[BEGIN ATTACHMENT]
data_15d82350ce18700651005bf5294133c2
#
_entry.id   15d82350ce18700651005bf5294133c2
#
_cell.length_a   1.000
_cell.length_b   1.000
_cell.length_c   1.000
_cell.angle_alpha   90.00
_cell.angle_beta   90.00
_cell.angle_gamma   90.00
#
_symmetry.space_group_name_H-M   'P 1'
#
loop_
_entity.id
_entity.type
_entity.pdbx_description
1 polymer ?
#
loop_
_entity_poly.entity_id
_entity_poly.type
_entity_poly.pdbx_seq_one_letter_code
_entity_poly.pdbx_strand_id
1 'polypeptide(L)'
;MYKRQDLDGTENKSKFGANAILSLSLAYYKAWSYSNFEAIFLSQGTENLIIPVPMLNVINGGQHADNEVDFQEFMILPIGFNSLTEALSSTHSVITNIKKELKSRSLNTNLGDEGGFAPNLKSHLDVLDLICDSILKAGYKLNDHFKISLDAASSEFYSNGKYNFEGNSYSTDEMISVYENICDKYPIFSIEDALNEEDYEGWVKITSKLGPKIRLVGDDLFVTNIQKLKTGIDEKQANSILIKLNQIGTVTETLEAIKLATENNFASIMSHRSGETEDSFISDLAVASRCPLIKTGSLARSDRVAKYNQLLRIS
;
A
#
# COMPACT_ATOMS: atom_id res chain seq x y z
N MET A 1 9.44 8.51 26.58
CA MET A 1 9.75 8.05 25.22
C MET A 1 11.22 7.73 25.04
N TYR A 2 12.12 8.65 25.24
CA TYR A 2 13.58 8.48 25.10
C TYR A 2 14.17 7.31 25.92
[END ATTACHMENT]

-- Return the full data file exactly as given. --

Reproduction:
data_15d82350ce18700651005bf5294133c2
#
_entry.id   15d82350ce18700651005bf5294133c2
#
_cell.length_a   1.000
_cell.length_b   1.000
_cell.length_c   1.000
_cell.angle_alpha   90.00
_cell.angle_beta   90.00
_cell.angle_gamma   90.00
#
_symmetry.space_group_name_H-M   'P 1'
#
loop_
_entity.id
_entity.type
_entity.pdbx_description
1 polymer ?
#
loop_
_entity_poly.entity_id
_entity_poly.type
_entity_poly.pdbx_seq_one_letter_code
_entity_poly.pdbx_strand_id
1 'polypeptide(L)'
;MYKRQDLDGTENKSKFGANAILSLSLAYYKAWSYSNFEAIFLSQGTENLIIPVPMLNVINGGQHADNEVDFQEFMILPIGFNSLTEALSSTHSVITNIKKELKSRSLNTNLGDEGGFAPNLKSHLDVLDLICDSILKAGYKLNDHFKISLDAASSEFYSNGKYNFEGNSYSTDEMISVYENICDKYPIFSIEDALNEEDYEGWVKITSKLGPKIRLVGDDLFVTNIQKLKTGIDEKQANSILIKLNQIGTVTETLEAIKLATENNFASIMSHRSGETEDSFISDLAVASRCPLIKTGSLARSDRVAKYNQLLRIS
;
A
#
# COMPACT_ATOMS: atom_id res chain seq x y z
N MET A 1 9.44 8.51 26.58
CA MET A 1 9.75 8.05 25.22
C MET A 1 11.22 7.73 25.04
N TYR A 2 12.12 8.65 25.24
CA TYR A 2 13.58 8.48 25.10
C TYR A 2 14.17 7.31 25.92